What You Don't Know About Unsecured vs. Secured Loan 1

Melissa is a mother of 2, lives in Utah, and writes for a multitude of sites. She is currently the EIC of HarcourtHealth.com and writes about health, wellness, and business topics.

All loans can be divided into two broad categories: unsecured and secured loans. While both types of loans give you access to credit, there are some key differences when comparing an unsecured vs secured loan.

When looking to finance a large purchase or event, you’ll encounter both types of loans. Understanding what the key differences exist between either loan can help you figure out which is the best fit for your personal financial situation.

What is the Difference Between an Unsecured vs Secured Loan?

The major key difference between unsecured and secured loans is that secured loans take collateral, usually a valuable asset, to hedge against you being unable to pay back what you borrowed. This can take the form of a house, a car, or anything else of value. Unsecured loans are loans that you take out from a lender, with nothing guaranteeing that you’ll pay it back.

Secured Loans

Since lenders have the ability to repossess that asset, secured loans are much less risky. This means that you can usually enjoy lower interest rates and borrow a greater amount of money. The more valuable the asset you are borrowing against, the more credit you can gain access to (home equity lines of credit, for example, borrow against the value of your home).

Some examples of secured loans include mortgages and car or vehicle loans. Student loans are also secured loans, though not against a physical asset. Most student loans will garnish your wages after you graduate, and are thus secured against your future income.

They tend to be, but are not always, longer term, with preset payments at regular intervals. Some secured loans will have variable interest rates, which can cause your payments to increase in the future.

Secured loans are usually easier to get if you have a low credit score. This is because even if you do default on the loan, the lender is still able to get something of value from it.

Unsecured Loans

Unsecured loans are riskier for lenders. They are not able to take possession of your asset (or garnish your wages) if you default on the loan.

This means that unsecured loans tend to be smaller in nature, and come with higher interest rates. Lenders will offer you lower interest rates if you have a good credit score, but they will still be higher than secured loans. It can be hard to find a lender who is willing to give you an unsecured loan if you have non-existent or poor credit.

Cash loans, personal loans, and other forms of short-term lending are unsecured loans. Credit cards and some lines of credit are also unsecured. Missing a minimum payment will hurt your credit rating and usually cost you additional fees, beyond the normal interest.

In the event that you don’t pay back the loan, the lender has to take you to court to try and get their money back instead of repossessing your assets. They can also hire a collection agency (or sell your debt to them) in order to get some money back.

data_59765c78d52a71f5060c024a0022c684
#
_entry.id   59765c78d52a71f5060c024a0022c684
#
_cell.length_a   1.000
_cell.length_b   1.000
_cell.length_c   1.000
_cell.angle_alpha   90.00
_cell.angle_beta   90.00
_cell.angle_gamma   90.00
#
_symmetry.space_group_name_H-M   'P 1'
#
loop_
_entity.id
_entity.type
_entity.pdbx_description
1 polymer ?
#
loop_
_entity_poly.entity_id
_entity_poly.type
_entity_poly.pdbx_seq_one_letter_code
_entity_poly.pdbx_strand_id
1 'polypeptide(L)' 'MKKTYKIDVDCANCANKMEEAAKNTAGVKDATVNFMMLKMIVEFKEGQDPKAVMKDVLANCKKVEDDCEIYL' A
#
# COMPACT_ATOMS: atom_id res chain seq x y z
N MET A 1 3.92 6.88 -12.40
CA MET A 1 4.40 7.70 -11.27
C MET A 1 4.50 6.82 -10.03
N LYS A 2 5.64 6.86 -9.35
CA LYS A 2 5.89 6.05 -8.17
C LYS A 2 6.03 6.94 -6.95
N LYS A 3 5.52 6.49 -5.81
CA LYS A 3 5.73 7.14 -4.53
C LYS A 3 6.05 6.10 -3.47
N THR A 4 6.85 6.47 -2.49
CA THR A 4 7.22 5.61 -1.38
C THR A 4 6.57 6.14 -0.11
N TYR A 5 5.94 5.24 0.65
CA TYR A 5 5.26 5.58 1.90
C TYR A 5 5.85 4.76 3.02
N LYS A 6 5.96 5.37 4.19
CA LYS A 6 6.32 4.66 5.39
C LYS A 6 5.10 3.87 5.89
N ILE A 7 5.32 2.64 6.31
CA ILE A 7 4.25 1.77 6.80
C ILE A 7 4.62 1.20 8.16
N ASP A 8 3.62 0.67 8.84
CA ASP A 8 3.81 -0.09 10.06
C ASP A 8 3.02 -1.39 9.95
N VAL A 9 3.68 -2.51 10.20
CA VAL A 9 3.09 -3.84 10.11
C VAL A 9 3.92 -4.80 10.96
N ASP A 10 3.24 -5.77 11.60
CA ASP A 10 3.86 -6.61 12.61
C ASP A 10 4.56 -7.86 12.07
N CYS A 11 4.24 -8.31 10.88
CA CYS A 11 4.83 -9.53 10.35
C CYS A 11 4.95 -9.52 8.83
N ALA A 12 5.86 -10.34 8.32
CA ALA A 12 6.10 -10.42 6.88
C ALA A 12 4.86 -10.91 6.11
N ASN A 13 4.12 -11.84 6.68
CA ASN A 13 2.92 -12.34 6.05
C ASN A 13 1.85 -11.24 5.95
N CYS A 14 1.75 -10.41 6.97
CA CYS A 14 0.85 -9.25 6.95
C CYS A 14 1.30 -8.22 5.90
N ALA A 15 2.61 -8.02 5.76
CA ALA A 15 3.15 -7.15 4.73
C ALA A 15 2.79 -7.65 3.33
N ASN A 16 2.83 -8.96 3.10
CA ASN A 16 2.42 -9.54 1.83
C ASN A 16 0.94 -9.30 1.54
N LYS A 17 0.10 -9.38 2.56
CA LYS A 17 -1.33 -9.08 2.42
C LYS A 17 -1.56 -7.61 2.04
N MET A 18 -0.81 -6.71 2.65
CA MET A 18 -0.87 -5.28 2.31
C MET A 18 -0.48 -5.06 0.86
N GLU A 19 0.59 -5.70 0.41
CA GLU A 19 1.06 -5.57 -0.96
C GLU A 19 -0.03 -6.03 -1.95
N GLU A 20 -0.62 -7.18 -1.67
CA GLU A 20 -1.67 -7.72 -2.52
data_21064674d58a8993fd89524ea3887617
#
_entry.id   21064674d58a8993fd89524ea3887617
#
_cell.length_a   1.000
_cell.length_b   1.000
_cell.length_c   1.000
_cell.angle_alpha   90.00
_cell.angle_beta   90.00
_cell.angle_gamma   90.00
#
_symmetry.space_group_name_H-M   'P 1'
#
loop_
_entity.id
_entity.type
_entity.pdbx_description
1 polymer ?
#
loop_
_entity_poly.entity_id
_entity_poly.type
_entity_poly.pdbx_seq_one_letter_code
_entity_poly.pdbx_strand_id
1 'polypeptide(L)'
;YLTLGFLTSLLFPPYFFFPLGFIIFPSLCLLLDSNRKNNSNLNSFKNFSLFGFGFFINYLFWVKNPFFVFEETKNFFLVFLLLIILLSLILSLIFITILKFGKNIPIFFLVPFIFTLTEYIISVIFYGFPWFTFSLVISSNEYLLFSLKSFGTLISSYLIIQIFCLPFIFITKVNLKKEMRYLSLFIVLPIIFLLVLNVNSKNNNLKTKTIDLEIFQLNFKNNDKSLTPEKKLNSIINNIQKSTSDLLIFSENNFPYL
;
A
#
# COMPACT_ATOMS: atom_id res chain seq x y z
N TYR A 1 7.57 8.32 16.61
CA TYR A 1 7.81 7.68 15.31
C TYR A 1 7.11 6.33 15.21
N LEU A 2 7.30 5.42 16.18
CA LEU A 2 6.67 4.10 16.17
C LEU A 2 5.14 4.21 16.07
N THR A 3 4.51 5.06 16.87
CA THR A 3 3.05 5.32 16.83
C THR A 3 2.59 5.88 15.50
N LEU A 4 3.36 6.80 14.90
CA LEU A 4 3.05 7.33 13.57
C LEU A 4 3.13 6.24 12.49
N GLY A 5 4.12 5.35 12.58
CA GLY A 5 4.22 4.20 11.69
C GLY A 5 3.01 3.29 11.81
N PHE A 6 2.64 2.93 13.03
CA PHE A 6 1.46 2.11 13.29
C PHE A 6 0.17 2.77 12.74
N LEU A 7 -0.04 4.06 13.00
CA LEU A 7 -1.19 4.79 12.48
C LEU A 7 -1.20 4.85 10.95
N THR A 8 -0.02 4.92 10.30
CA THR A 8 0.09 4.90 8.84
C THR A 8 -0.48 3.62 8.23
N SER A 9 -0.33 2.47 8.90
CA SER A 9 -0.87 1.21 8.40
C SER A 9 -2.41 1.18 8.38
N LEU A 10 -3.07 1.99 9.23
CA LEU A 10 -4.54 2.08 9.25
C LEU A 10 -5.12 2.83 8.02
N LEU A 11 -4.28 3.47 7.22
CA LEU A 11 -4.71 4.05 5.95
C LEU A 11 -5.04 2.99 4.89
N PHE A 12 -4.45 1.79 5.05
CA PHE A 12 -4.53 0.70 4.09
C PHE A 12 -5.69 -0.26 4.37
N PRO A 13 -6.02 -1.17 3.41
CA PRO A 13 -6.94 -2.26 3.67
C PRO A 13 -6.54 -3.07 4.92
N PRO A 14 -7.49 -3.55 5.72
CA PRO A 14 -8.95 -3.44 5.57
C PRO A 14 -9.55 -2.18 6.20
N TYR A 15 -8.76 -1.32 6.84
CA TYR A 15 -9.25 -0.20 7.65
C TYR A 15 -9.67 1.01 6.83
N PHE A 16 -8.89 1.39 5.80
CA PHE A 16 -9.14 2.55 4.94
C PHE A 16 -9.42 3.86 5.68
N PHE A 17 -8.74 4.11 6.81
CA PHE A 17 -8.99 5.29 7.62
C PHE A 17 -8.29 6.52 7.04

Collections agencies will continue to contact you in an effort to get what they are owed. They can sue you, and if proved successful, can have liens or other penalties imposed on you.

Liens are imposed on property, and allow the collection agency to repossess the item until the debt is paid. Unlike secured loans, the property does not transfer ownership, but you still can’t use it until you pay back your debt.

Avoid Overextending Your Borrowing

The major thing to keep in mind is that it doesn’t matter what type of loan you choose: you need to make sure that the loan that you are applying for falls within your financial means of paying back. Not paying back either type of loan can carry serious penalties, and can ruin your financial future.

Defaulting on a loan can leave a mark on your credit report for up to seven years. This can make it very hard for you to access credit for important life events, like higher education, buying a home, or simply getting credit to start a family.

No matter what type of loan that you feel is the best fit for your needs, you should always get quotes from several lenders. While the amount you need to borrow will likely not change, the amount that you are offered and the interest rate that comes with the loan will. Find the cheapest loan that fits into your timeline and choose that one.

There’s no need to pay extra interest on a loan, especially for larger purchases like homes or cars, since it can add up to thousands of dollars by the end of the loan.

Don’t Choose the First Loan You Find

Now that you know the difference between an unsecured vs secured loan, you can begin shopping around. There are tons of comparison and aggregator sites online that allow you to look at different lenders.

Don’t be afraid to compare traditional lenders, like banks and credit unions, against online lenders that don’t have physical locations. Of course, you should be aware of scams, but keep in mind that every lender designs their loans to meet different needs. If you have a low credit score and need money immediately for an emergency, online lenders may be a good idea.

For more information about lending and borrowing, and personal finance more generally, check out the finance section on our blog.